Functional MRI investigations of cortical mechanisms of auditory spatial attention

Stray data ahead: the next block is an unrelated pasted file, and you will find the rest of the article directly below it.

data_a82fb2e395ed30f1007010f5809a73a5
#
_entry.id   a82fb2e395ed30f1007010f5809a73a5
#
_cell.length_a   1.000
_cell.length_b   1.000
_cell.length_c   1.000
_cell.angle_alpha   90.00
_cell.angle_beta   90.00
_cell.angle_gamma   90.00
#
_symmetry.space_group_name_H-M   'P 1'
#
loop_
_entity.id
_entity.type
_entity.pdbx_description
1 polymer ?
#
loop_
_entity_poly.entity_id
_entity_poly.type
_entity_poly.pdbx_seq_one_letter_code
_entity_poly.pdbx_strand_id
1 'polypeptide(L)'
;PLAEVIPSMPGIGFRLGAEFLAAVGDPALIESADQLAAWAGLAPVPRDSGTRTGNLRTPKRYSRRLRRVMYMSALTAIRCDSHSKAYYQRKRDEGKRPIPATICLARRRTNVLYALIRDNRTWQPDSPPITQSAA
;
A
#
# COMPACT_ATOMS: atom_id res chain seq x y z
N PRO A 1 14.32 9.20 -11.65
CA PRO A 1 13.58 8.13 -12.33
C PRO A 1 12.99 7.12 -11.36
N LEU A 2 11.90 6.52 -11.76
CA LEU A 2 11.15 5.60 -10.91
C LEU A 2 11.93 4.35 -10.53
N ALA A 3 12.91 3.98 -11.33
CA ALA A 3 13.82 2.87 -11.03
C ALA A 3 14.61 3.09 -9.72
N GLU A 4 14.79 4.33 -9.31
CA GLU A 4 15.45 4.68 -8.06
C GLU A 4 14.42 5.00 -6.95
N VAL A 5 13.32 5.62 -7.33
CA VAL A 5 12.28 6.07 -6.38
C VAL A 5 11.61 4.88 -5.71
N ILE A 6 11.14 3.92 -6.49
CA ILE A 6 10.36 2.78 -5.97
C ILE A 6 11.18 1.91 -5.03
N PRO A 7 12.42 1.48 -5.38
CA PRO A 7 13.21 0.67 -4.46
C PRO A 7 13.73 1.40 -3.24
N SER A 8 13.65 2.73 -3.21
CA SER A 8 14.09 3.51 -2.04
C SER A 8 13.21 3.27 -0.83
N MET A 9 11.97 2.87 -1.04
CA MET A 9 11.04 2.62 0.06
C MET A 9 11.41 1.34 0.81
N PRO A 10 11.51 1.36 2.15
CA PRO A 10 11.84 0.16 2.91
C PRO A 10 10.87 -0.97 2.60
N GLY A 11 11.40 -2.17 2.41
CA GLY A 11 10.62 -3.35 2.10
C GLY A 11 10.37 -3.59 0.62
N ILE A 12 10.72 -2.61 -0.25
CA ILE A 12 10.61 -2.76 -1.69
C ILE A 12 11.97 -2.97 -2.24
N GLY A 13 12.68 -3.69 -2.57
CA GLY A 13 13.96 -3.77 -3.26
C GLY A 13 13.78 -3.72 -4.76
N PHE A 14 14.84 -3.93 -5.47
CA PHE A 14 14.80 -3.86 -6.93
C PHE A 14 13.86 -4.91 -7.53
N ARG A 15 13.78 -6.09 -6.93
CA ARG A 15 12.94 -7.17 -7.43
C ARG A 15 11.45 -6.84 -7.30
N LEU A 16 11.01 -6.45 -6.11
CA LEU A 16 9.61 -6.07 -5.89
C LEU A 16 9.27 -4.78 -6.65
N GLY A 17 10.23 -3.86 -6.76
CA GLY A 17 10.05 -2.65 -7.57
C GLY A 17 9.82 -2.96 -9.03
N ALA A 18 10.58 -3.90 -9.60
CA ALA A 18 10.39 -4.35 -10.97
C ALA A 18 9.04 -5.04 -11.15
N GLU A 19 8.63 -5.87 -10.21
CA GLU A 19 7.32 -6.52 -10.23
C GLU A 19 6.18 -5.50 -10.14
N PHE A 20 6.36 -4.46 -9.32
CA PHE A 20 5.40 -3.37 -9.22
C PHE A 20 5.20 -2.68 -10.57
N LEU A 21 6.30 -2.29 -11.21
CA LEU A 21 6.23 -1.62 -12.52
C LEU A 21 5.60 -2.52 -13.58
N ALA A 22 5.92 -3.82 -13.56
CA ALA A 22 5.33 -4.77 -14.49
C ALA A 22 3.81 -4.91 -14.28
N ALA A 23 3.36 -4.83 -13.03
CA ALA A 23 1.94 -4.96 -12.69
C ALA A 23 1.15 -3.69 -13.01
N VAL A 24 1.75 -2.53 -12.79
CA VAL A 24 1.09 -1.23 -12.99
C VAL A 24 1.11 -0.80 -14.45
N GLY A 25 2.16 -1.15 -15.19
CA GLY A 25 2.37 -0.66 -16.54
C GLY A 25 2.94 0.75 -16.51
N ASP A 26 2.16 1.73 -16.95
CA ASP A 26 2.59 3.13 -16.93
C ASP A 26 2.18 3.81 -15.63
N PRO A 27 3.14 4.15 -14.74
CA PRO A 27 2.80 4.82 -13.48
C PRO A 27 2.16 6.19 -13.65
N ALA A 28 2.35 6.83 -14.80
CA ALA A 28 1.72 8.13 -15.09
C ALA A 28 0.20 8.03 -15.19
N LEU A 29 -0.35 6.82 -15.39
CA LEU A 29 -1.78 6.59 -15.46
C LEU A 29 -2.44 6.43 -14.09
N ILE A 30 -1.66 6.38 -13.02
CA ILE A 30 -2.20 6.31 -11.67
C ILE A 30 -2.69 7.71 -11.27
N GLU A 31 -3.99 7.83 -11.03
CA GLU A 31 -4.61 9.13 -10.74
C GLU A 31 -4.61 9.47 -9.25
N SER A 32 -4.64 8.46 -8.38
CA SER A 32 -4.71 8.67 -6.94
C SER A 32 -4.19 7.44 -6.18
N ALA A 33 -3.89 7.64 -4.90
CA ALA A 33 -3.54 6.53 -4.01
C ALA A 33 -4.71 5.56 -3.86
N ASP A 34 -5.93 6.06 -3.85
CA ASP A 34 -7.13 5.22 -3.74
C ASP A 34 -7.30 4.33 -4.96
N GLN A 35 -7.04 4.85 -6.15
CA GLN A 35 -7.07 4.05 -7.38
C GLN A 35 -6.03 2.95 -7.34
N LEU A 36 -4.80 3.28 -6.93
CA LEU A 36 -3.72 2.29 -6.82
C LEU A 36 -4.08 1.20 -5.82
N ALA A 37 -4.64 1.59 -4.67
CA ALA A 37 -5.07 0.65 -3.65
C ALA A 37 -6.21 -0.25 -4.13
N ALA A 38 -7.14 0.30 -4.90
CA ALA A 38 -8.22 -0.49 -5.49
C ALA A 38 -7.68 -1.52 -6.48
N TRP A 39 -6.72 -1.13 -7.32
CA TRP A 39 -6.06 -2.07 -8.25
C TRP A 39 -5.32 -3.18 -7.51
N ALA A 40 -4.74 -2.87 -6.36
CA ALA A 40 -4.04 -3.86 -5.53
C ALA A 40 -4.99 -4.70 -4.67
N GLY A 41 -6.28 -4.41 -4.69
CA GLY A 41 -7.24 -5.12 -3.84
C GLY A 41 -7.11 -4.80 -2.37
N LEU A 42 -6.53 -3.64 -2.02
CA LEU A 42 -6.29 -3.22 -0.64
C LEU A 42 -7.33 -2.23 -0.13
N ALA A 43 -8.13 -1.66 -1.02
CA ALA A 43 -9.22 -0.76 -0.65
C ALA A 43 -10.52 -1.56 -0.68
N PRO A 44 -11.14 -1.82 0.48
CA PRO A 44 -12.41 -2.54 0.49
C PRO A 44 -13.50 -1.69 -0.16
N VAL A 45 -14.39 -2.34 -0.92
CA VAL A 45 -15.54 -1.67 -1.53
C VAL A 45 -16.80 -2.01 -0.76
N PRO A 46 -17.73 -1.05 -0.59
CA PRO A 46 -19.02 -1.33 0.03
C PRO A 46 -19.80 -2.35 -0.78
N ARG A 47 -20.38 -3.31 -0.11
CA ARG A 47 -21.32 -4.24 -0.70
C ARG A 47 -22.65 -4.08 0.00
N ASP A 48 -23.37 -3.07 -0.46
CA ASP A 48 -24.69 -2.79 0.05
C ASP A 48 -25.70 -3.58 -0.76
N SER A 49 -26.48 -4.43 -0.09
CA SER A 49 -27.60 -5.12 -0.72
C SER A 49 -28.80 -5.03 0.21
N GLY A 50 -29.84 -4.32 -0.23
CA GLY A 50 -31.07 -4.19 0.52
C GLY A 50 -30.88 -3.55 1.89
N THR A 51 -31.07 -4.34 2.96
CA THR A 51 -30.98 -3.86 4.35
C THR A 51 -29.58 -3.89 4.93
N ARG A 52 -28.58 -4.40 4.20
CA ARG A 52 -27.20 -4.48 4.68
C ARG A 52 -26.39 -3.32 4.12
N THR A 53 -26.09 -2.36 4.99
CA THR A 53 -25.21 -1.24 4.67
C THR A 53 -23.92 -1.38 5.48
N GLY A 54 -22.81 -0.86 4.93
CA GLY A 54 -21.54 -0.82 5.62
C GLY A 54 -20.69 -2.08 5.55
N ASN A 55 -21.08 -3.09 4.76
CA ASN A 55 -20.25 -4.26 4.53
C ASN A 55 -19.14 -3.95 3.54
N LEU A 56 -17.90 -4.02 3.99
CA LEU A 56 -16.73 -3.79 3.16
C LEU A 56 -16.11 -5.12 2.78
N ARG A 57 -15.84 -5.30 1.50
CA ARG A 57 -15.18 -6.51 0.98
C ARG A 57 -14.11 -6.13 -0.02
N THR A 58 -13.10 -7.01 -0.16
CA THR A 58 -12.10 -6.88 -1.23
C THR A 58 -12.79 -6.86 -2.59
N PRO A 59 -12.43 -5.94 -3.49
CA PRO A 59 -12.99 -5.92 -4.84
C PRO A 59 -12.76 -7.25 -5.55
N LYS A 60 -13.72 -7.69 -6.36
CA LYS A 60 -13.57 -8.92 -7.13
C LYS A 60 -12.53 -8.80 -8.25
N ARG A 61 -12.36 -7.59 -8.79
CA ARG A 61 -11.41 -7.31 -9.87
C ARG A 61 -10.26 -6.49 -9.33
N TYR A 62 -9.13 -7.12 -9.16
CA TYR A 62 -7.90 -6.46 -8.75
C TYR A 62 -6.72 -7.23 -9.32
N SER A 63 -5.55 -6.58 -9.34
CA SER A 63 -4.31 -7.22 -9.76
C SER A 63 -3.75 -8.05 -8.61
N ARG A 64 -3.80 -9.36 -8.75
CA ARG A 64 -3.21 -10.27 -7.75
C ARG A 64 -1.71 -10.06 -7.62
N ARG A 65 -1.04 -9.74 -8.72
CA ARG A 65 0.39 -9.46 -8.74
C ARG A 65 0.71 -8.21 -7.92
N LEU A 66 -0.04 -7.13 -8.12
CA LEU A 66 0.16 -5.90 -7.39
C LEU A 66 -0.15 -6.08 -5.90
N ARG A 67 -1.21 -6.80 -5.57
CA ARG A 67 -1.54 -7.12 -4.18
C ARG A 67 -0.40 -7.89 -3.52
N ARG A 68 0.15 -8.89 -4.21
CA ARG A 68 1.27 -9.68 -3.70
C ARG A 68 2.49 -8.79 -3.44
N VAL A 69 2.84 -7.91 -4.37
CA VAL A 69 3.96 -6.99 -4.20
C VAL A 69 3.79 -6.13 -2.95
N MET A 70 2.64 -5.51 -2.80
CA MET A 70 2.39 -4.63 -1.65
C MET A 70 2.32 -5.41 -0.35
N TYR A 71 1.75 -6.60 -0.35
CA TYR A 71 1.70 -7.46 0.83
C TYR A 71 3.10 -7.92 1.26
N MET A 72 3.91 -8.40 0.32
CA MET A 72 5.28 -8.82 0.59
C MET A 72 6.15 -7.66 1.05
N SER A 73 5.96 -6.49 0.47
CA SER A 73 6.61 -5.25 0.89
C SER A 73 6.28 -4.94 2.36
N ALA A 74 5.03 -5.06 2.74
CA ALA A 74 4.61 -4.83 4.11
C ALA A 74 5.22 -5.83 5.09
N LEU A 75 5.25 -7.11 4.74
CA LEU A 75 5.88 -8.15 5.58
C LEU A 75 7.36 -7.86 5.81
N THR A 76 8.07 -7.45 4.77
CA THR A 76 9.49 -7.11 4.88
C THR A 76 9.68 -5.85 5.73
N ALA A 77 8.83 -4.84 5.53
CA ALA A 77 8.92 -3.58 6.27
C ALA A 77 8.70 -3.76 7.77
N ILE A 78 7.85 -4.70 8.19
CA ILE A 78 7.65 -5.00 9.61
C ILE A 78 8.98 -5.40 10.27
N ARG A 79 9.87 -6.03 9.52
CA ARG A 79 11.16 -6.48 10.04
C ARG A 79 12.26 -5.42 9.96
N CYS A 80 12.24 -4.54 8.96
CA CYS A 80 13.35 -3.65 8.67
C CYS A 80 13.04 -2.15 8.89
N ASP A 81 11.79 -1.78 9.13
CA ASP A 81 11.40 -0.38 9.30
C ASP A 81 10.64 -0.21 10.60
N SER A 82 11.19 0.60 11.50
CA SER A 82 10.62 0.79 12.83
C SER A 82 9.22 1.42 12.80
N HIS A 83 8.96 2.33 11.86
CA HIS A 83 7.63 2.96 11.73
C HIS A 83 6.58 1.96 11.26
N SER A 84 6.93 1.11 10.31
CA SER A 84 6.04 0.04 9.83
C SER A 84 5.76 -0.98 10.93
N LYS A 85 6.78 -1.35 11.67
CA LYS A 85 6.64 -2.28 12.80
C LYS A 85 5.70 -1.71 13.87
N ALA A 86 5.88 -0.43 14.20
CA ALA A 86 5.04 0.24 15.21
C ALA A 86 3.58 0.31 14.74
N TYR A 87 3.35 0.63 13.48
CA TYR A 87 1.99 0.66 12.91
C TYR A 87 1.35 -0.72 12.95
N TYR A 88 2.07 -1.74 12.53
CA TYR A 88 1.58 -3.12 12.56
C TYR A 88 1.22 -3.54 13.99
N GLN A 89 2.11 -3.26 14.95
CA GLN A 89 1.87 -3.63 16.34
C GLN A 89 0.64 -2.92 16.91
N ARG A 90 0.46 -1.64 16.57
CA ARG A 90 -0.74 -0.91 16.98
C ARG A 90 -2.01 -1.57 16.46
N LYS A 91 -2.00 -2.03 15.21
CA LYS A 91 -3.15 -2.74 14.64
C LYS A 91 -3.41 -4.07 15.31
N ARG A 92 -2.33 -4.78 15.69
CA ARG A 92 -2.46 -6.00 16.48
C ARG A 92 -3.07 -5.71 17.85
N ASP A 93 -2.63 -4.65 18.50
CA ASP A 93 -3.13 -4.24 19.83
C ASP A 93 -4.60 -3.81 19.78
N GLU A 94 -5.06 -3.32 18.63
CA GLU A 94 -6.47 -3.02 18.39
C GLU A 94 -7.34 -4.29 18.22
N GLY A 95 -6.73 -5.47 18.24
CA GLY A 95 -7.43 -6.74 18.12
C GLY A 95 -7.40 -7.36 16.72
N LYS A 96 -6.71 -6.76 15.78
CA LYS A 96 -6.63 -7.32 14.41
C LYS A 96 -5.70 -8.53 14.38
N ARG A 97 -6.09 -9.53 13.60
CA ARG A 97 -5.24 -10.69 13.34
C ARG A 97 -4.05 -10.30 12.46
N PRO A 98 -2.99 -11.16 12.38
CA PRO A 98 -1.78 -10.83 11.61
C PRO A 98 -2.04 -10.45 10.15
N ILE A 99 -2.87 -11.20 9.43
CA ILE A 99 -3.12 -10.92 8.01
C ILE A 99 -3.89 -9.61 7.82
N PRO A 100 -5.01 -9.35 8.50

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In everyday settings, spatial attention helps listeners isolate and understand individual sound sources. However, the neural mechanisms of auditory spatial attention (ASpA) are only partially understood. This thesis uses within-subject analysis of functional magnetic resonance imaging (fMRI) data to address fundamental questions regarding cortical mechanisms supporting ASpA by applying novel multi-voxel pattern analysis (MVPA) and resting-state functional connectivity (rsFC) approaches. A series of fMRI studies of ASpA were conducted in which subjects performed a one-back task in which they attended to one of two spatially separated streams. Attention modulated blood oxygenation level-dependent (BOLD) activity in multiple areas in the prefrontal, temporal, and parietal cortex, including non-visuotopic intraparietal sulcus (IPS), but not the visuotopic maps in IPS. No spatial bias was detected in any cortical area using standard univariate analysis; however, MVPA revealed that activation patterns in a number of areas, including the auditory cortex, predicted the attended direction. Furthermore, we explored how cognitive task demands and the sensory modality of the inputs influenced activity with a visual one-back task and a visual multiple object tracking (MOT) task. Activity from the visual and auditory one-back tasks overlapped along the fundus of IPS and lateral prefrontal cortex (lPFC). However, there was minimal overlap of activity in the lPFC between the visual MOT task and the two one-back tasks. Finally, we endeavored to identify visual and auditory networks using rsFC. We identified a dorsal visual attention network reliably within individual subjects using visuotopic seeds. Using auditory seeds, we found a prefrontal area nested between segments of the dorsal visual attention network. These findings mark fundamental progress towards elucidating the cortical network controlling ASpA. Our results suggest that similar lPFC structures support both ASpA and its visual counterpart during a spatial one-back task, but that ASpA does not drive visuotopic IPS in the parietal cortex. Furthermore, rsFC reveals that visual and auditory seed regions are functionally connected with non-overlapping lPFC regions, possibly reflecting spatial and temporal cognitive processing biases, respectively. While we find no evidence for a spatiotopic map, the auditory cortex is sensitive to direction of attention in its patterns of activation.